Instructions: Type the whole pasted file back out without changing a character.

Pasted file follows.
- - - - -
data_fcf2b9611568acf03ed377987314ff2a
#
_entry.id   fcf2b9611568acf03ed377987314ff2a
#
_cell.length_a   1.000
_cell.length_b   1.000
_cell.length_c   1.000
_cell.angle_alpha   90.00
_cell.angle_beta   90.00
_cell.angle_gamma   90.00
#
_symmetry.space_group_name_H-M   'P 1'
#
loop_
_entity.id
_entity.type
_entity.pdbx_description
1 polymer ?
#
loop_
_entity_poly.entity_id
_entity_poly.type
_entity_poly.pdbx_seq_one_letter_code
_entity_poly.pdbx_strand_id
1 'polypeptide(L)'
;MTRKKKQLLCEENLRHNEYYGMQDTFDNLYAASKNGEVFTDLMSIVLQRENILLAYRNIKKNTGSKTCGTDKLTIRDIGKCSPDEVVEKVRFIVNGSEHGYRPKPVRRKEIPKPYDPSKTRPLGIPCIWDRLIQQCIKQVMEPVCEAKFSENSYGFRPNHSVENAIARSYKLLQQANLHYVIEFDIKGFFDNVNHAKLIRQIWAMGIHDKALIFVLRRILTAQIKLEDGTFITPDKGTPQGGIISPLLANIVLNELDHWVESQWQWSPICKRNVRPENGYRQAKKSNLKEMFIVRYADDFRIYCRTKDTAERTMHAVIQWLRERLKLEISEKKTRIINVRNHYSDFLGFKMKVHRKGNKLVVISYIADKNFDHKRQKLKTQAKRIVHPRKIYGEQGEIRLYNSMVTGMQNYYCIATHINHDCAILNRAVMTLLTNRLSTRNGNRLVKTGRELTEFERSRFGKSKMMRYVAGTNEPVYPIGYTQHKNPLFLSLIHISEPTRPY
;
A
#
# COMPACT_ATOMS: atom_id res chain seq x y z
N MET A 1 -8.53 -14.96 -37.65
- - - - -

data_fcf2b9611568acf03ed377987314ff2a
#
_entry.id   fcf2b9611568acf03ed377987314ff2a
#
_cell.length_a   1.000
_cell.length_b   1.000
_cell.length_c   1.000
_cell.angle_alpha   90.00
_cell.angle_beta   90.00
_cell.angle_gamma   90.00
#
_symmetry.space_group_name_H-M   'P 1'
#
loop_
_entity.id
_entity.type
_entity.pdbx_description
1 polymer ?
#
loop_
_entity_poly.entity_id
_entity_poly.type
_entity_poly.pdbx_seq_one_letter_code
_entity_poly.pdbx_strand_id
1 'polypeptide(L)'
;MTRKKKQLLCEENLRHNEYYGMQDTFDNLYAASKNGEVFTDLMSIVLQRENILLAYRNIKKNTGSKTCGTDKLTIRDIGKCSPDEVVEKVRFIVNGSEHGYRPKPVRRKEIPKPYDPSKTRPLGIPCIWDRLIQQCIKQVMEPVCEAKFSENSYGFRPNHSVENAIARSYKLLQQANLHYVIEFDIKGFFDNVNHAKLIRQIWAMGIHDKALIFVLRRILTAQIKLEDGTFITPDKGTPQGGIISPLLANIVLNELDHWVESQWQWSPICKRNVRPENGYRQAKKSNLKEMFIVRYADDFRIYCRTKDTAERTMHAVIQWLRERLKLEISEKKTRIINVRNHYSDFLGFKMKVHRKGNKLVVISYIADKNFDHKRQKLKTQAKRIVHPRKIYGEQGEIRLYNSMVTGMQNYYCIATHINHDCAILNRAVMTLLTNRLSTRNGNRLVKTGRELTEFERSRFGKSKMMRYVAGTNEPVYPIGYTQHKNPLFLSLIHISEPTRPY
;
A
#
# COMPACT_ATOMS: atom_id res chain seq x y z
N MET A 1 -8.53 -14.96 -37.65